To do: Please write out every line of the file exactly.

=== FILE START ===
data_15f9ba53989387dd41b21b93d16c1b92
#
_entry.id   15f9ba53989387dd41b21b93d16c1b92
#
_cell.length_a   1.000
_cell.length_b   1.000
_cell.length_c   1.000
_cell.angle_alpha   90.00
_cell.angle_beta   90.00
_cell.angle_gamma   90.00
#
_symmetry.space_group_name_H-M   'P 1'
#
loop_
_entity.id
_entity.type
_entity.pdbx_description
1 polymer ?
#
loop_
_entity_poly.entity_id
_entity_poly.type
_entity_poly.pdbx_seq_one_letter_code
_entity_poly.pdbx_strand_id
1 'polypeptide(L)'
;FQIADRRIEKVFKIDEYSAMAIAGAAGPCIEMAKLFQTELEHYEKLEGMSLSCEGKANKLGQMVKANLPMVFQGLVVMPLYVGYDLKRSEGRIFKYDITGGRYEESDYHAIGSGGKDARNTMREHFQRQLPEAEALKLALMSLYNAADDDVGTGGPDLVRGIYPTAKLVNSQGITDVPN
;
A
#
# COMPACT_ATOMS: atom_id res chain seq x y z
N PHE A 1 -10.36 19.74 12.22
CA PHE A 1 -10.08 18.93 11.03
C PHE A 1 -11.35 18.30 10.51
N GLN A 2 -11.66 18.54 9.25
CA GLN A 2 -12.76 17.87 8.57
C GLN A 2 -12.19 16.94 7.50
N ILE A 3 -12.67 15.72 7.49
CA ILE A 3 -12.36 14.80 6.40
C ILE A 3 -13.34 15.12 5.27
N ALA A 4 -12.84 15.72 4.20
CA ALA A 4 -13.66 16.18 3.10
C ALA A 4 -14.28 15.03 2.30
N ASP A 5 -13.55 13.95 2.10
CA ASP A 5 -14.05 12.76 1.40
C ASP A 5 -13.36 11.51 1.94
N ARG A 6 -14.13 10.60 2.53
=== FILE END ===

data_15f9ba53989387dd41b21b93d16c1b92
#
_entry.id   15f9ba53989387dd41b21b93d16c1b92
#
_cell.length_a   1.000
_cell.length_b   1.000
_cell.length_c   1.000
_cell.angle_alpha   90.00
_cell.angle_beta   90.00
_cell.angle_gamma   90.00
#
_symmetry.space_group_name_H-M   'P 1'
#
loop_
_entity.id
_entity.type
_entity.pdbx_description
1 polymer ?
#
loop_
_entity_poly.entity_id
_entity_poly.type
_entity_poly.pdbx_seq_one_letter_code
_entity_poly.pdbx_strand_id
1 'polypeptide(L)'
;FQIADRRIEKVFKIDEYSAMAIAGAAGPCIEMAKLFQTELEHYEKLEGMSLSCEGKANKLGQMVKANLPMVFQGLVVMPLYVGYDLKRSEGRIFKYDITGGRYEESDYHAIGSGGKDARNTMREHFQRQLPEAEALKLALMSLYNAADDDVGTGGPDLVRGIYPTAKLVNSQGITDVPN
;
A
#
# COMPACT_ATOMS: atom_id res chain seq x y z
N PHE A 1 -10.36 19.74 12.22
CA PHE A 1 -10.08 18.93 11.03
C PHE A 1 -11.35 18.30 10.51
N GLN A 2 -11.66 18.54 9.25
CA GLN A 2 -12.76 17.87 8.57
C GLN A 2 -12.19 16.94 7.50
N ILE A 3 -12.67 15.72 7.49
CA ILE A 3 -12.36 14.80 6.40
C ILE A 3 -13.34 15.12 5.27
N ALA A 4 -12.84 15.72 4.20
CA ALA A 4 -13.66 16.18 3.10
C ALA A 4 -14.28 15.03 2.30
N ASP A 5 -13.55 13.95 2.10
CA ASP A 5 -14.05 12.76 1.40
C ASP A 5 -13.36 11.51 1.94
N ARG A 6 -14.13 10.60 2.53